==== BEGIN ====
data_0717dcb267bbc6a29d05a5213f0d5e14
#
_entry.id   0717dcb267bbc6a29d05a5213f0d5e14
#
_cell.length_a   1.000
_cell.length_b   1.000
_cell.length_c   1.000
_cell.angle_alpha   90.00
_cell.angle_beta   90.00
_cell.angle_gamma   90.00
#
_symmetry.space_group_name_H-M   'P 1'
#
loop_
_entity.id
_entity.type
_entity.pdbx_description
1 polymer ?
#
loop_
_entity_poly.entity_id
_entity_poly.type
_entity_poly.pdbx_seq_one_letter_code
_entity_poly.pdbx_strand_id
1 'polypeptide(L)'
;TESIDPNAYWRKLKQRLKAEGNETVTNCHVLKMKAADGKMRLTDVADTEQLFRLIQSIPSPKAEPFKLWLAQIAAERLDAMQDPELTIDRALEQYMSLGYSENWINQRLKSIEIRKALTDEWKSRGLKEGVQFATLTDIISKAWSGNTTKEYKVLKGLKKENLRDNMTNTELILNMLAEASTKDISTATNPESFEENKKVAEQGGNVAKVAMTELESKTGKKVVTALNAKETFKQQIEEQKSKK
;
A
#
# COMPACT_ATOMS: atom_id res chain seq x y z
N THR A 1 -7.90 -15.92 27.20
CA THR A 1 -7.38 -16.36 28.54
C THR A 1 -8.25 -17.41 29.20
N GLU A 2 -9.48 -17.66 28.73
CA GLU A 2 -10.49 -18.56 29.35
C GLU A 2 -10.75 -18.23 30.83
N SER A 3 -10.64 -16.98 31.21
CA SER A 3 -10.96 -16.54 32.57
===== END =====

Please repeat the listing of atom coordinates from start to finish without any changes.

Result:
data_0717dcb267bbc6a29d05a5213f0d5e14
#
_entry.id   0717dcb267bbc6a29d05a5213f0d5e14
#
_cell.length_a   1.000
_cell.length_b   1.000
_cell.length_c   1.000
_cell.angle_alpha   90.00
_cell.angle_beta   90.00
_cell.angle_gamma   90.00
#
_symmetry.space_group_name_H-M   'P 1'
#
loop_
_entity.id
_entity.type
_entity.pdbx_description
1 polymer ?
#
loop_
_entity_poly.entity_id
_entity_poly.type
_entity_poly.pdbx_seq_one_letter_code
_entity_poly.pdbx_strand_id
1 'polypeptide(L)'
;TESIDPNAYWRKLKQRLKAEGNETVTNCHVLKMKAADGKMRLTDVADTEQLFRLIQSIPSPKAEPFKLWLAQIAAERLDAMQDPELTIDRALEQYMSLGYSENWINQRLKSIEIRKALTDEWKSRGLKEGVQFATLTDIISKAWSGNTTKEYKVLKGLKKENLRDNMTNTELILNMLAEASTKDISTATNPESFEENKKVAEQGGNVAKVAMTELESKTGKKVVTALNAKETFKQQIEEQKSKK
;
A
#
# COMPACT_ATOMS: atom_id res chain seq x y z
N THR A 1 -7.90 -15.92 27.20
CA THR A 1 -7.38 -16.36 28.54
C THR A 1 -8.25 -17.41 29.20
N GLU A 2 -9.48 -17.66 28.73
CA GLU A 2 -10.49 -18.56 29.35
C GLU A 2 -10.75 -18.23 30.83
N SER A 3 -10.64 -16.98 31.21
CA SER A 3 -10.96 -16.54 32.57